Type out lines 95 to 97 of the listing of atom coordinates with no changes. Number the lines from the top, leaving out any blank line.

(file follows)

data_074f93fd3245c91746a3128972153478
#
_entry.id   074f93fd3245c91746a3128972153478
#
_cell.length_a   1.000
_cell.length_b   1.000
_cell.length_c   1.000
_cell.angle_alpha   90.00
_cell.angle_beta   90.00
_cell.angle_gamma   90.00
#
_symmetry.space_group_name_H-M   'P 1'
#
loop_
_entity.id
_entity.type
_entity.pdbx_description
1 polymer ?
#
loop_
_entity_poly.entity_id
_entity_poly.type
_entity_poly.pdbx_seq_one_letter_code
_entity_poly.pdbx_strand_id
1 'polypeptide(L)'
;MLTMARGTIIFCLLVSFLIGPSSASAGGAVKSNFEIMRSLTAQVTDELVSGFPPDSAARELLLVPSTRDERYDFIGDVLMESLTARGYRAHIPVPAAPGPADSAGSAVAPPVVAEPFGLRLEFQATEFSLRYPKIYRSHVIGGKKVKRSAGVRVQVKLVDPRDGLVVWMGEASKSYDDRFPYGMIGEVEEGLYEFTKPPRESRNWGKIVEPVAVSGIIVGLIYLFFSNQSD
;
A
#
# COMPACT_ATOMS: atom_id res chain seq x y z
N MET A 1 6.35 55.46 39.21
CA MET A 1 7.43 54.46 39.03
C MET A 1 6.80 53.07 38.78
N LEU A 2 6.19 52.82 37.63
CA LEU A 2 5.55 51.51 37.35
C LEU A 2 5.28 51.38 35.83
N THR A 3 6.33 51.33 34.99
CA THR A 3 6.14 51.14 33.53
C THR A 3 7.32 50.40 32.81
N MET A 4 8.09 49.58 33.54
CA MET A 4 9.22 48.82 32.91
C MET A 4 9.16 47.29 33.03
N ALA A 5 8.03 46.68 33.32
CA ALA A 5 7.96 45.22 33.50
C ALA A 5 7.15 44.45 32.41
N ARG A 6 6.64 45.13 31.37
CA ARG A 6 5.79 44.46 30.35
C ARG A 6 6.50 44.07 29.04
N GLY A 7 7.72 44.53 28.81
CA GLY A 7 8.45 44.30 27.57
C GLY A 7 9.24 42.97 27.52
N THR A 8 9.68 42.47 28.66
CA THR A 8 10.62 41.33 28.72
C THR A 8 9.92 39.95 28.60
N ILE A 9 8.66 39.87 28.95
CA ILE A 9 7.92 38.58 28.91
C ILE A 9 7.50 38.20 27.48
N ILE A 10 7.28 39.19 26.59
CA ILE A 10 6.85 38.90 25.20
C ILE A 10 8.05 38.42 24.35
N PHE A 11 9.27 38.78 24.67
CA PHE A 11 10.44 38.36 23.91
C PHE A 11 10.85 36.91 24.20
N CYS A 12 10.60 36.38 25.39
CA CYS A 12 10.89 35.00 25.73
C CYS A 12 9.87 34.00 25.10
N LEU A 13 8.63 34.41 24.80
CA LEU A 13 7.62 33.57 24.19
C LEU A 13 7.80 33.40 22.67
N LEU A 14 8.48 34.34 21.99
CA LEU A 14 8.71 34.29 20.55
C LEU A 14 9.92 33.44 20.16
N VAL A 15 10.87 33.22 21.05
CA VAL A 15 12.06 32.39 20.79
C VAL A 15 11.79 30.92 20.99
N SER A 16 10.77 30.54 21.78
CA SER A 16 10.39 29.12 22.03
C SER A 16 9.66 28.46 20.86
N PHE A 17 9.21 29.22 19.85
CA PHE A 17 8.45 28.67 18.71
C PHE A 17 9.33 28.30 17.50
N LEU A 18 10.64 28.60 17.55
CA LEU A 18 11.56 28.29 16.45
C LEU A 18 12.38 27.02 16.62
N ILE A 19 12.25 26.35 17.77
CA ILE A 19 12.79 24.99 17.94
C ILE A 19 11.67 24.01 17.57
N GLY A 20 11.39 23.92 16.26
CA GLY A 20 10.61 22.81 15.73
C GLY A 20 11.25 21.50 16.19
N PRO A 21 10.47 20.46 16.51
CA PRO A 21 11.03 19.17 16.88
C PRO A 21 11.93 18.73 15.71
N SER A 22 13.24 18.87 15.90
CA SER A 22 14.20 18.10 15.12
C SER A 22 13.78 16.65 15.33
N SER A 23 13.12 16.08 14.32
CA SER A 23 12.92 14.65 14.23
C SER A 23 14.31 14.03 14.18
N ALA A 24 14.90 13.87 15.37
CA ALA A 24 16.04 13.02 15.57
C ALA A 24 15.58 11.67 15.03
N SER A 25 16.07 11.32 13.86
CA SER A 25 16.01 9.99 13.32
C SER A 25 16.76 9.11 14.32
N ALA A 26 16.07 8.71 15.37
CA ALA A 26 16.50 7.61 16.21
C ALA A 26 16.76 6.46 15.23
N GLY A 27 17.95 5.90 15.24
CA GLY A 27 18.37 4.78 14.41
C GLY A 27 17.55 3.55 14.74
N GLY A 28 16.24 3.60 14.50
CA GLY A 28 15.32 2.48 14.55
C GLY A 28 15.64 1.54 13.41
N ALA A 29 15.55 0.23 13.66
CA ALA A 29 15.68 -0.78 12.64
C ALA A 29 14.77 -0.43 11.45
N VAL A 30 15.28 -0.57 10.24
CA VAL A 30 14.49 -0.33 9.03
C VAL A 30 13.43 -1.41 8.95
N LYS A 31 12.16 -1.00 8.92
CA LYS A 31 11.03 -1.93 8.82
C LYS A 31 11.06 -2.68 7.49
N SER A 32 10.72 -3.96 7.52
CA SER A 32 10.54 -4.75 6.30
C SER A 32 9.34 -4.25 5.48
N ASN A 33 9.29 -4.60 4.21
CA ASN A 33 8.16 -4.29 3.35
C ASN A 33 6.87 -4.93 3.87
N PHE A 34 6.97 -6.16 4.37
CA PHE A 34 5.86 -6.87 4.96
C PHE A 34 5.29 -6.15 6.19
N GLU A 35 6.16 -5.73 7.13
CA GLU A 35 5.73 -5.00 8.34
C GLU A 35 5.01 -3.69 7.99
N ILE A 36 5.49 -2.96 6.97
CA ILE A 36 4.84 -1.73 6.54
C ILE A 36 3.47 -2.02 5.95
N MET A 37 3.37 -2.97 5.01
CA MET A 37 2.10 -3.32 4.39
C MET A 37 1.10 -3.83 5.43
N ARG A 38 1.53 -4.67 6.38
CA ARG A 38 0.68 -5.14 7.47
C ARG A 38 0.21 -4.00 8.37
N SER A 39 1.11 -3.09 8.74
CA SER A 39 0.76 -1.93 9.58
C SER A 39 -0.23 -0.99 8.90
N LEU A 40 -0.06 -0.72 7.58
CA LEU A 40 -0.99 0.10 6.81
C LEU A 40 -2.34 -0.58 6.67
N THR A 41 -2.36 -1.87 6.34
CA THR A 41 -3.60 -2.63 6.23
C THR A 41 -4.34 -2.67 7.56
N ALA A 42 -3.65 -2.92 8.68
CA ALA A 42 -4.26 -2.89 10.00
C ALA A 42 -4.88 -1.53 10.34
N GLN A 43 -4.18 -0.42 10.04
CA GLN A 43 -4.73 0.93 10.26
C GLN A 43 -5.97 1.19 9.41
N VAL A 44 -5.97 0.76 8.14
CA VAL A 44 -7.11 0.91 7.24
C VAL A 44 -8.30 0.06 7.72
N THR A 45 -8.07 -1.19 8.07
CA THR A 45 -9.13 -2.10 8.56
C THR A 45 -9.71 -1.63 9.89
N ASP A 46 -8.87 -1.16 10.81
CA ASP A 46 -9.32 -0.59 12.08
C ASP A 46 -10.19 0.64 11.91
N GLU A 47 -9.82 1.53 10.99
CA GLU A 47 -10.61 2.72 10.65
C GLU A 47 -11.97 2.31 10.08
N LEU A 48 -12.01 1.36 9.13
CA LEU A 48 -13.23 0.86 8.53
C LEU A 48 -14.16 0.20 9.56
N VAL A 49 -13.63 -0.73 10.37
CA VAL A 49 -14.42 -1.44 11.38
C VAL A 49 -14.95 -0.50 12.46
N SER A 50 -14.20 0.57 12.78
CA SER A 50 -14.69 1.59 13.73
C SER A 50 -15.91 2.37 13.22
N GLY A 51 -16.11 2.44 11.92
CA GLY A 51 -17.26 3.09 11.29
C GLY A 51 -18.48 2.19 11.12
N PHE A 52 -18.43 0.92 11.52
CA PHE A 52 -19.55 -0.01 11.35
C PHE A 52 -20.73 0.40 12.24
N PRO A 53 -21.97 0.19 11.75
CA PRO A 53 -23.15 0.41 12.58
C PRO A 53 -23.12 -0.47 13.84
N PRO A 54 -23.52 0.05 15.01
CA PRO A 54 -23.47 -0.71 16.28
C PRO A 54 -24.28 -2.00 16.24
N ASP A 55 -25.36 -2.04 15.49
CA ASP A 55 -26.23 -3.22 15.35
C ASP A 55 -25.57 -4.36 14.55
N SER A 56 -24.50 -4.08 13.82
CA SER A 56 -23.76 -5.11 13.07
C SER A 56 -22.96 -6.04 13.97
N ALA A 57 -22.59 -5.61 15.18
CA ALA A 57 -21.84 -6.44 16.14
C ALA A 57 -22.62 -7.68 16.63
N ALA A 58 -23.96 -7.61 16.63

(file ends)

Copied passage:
CA SER A 22 14.20 18.10 15.12
C SER A 22 13.78 16.65 15.33
N SER A 23 13.12 16.08 14.32